On Friday, I wrote about an excellent customer service experience I had recently. Today, I offer not one, but two examples of the other side of that coin.

My wife and I went out to eat for both lunch and dinner on the same day, a rare occurrence for us, and encountered similar problems at each of the restaurants.

At 54th Street Grill — where we like the soup-and-salad combo — the hostess, who we’ve encountered before, had us stand in front of her podium while she took several minutes to figure out which table we should be assigned. Then, after figuring out that puzzle, she engaged in mindless conversation with us on the way — and even after we’d reached our destination. She stood there continuing to talk, despite the fact that we were silent. She was not imparting vital information, like the day’s specials or something similar. She was merely babbling about, well, I have no idea what the subject was, because after realizing it was irrelevant, I stopped listening. She wouldn’t even take the subtle hints of us looking at the menus and not her. I wanted to tell were there for a meal, not a debriefing.

Finally, she left, and we sat there for another 10 minutes before a waiter showed up and asked, “Has anyone taken care of you yet?” Well, we still have our menus and there are no beverages on the table, so take a guess! To his credit, he was quite apologetic and then did a good job of taking our order, bringing us food, and keeping our water glasses refilled. I have a feeling it was the hostess’ job to let him know she had seated us in his section, although a glance by him in our direction would have revealed that secret.

That evening, we went to Cooper’s Hawk for a 5:45pm dinner reservation (it was either that or 8pm). We showed up on time, the hostess checked us in, then we stood there for nearly ten minutes while she also had to decipher the floor plan to determine which table to send us to. Like 54th Street Grill, the restaurant was practically empty at this point, with more than 40 tables available, but she had to assess the entire layout, which seemed a Herculean task. Finally, she found a place to put us, wrote my name on a card, and handed it with two menus to the other hostess, who then walked us to our table. Very slowly. I had watched hostess #2 seat a couple of other parties before us and each trip took 2-3 minutes, despite there being a line of people waiting to be seated. I think I discovered a flaw in the system.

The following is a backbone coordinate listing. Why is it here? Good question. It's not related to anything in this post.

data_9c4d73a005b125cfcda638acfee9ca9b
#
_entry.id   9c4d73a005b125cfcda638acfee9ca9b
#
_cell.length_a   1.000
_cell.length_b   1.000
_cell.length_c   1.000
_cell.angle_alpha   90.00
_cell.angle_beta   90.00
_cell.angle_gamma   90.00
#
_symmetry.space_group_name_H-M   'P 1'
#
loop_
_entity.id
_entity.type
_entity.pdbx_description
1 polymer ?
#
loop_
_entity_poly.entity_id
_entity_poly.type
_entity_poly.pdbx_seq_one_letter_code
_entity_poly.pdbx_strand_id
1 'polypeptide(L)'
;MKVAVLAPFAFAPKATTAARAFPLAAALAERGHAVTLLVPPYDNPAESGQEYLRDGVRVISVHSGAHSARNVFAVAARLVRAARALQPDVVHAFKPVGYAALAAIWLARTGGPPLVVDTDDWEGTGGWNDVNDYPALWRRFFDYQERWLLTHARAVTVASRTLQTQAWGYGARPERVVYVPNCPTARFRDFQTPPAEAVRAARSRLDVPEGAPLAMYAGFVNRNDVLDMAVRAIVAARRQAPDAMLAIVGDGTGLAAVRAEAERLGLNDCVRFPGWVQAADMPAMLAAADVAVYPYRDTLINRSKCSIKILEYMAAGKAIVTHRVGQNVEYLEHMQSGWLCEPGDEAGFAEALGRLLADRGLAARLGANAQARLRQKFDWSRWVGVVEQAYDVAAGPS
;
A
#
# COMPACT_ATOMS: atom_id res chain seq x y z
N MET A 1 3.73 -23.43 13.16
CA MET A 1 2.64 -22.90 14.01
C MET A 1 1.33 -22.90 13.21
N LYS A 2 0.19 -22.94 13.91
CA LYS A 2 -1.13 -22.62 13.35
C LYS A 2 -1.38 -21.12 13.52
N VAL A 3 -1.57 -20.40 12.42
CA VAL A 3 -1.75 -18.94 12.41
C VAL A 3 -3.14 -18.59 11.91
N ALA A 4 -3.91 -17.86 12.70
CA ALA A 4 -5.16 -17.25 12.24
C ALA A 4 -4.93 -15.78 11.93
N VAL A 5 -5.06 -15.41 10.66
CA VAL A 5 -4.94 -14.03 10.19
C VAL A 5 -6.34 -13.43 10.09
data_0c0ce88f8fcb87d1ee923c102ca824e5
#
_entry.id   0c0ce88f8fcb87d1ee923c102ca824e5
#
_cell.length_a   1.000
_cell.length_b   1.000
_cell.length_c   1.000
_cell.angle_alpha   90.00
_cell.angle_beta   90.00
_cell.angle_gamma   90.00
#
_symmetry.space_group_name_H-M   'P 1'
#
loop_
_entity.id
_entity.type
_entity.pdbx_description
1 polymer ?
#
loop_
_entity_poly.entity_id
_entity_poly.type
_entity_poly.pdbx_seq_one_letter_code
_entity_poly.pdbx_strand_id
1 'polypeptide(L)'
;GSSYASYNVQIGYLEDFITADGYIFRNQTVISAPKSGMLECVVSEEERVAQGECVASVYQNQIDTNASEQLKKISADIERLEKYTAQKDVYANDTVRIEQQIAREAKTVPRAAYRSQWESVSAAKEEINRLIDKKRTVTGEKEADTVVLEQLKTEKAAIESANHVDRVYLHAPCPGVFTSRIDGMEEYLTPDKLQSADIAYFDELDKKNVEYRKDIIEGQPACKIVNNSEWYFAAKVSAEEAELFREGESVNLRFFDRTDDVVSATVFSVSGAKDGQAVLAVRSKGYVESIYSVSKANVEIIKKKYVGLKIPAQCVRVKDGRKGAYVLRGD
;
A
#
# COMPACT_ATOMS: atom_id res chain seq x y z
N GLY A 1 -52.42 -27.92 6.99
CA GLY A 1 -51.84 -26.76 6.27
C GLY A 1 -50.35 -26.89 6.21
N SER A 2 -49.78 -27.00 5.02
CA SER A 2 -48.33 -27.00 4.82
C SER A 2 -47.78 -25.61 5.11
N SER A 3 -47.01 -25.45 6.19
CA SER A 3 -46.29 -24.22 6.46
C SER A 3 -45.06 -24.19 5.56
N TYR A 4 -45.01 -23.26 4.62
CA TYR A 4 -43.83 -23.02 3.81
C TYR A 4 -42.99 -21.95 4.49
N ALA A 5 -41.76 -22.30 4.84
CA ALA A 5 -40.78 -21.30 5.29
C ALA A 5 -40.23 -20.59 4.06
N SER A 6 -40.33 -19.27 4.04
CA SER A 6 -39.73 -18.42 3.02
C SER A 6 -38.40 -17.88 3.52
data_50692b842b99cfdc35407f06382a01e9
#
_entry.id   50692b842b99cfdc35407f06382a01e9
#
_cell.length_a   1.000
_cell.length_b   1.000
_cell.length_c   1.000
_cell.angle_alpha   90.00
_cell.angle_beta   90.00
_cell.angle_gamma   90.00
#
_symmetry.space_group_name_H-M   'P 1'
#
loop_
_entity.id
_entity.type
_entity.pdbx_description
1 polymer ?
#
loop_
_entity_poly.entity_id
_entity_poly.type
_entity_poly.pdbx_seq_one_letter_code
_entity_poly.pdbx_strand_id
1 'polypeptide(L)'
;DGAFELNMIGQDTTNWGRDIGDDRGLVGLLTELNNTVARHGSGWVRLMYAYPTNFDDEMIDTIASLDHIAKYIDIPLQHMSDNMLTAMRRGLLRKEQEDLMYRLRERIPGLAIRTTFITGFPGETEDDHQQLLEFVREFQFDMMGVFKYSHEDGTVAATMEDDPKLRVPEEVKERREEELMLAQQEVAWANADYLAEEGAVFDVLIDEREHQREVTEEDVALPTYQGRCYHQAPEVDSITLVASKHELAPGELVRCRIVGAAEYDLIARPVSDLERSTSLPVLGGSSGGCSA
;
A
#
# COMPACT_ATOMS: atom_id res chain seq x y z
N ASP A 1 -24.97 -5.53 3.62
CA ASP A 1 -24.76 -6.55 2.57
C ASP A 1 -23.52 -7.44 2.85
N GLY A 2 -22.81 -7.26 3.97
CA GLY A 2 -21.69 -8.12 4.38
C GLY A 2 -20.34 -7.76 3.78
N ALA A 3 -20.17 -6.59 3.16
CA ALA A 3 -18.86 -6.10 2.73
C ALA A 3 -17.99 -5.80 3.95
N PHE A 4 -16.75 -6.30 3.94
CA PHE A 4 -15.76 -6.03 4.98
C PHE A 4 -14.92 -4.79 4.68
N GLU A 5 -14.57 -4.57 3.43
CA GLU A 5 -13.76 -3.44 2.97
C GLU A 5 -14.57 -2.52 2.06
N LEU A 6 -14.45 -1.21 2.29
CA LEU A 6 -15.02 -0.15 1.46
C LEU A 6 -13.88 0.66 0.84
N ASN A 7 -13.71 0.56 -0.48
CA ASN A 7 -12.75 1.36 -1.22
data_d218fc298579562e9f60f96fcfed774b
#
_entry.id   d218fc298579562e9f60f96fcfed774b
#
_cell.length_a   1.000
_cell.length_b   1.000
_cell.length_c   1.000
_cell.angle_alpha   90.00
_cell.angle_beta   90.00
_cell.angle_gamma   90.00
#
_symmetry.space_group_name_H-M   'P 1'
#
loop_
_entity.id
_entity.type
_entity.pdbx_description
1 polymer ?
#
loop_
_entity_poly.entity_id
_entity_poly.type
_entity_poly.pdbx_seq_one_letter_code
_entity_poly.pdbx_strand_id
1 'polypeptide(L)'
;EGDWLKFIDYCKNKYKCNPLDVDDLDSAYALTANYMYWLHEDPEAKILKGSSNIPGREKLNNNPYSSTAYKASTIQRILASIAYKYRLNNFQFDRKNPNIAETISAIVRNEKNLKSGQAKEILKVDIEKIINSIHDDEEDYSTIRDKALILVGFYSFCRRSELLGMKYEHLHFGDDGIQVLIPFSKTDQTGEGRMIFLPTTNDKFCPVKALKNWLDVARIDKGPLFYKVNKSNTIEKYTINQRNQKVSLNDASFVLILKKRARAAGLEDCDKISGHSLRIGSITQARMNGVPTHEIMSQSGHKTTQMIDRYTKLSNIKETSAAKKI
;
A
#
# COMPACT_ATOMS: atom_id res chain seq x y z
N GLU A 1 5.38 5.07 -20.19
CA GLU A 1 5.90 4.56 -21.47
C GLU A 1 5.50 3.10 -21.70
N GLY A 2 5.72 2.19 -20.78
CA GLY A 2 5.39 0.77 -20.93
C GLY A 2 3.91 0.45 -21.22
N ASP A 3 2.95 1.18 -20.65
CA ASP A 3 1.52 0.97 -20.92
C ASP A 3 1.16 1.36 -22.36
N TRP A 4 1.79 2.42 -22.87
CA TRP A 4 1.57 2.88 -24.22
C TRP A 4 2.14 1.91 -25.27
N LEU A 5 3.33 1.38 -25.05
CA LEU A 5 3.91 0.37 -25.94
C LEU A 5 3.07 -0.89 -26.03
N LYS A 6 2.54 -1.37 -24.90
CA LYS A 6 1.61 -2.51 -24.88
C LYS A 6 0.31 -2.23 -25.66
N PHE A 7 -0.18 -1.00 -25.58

The good news was that, once at our table, we had a wonderful waiter who was attentive and informative, without being overbearing. He would walk by and glance at us on his way to and from other tables, making us know that if we needed anything, he’d be happy to help. Thankfully, he didn’t come by every few minutes to ask, “Is everything all right?” — which too many servers do, timed perfectly to the moment we’ve just stuffed forkful of food in our mouths.

I know you want to chalk up these hostess issues to staff shortages in this era of The Great Resignation, but that wasn’t the problem, because neither place was very busy when we arrived. Once we got past those gatekeepers, everything went well and we left our usual generous tip.

This was a structural issue, yet another example of the people who designed the system not paying attention to how it works in real life. Both restaurants needed a secret shopper to report back to management about the traffic jams being created in their own lobbies because customers weren’t being seated in a quick and orderly fashion.

Moreover, in the 54th Street Grill instance, someone needs to tell that hostess to just shut up and keep business flowing to the tables. I know it can get lonely up there at the podium, but we weren’t there to hear her stories or converse about anything deeper than, “Wow, it’s windy outside.”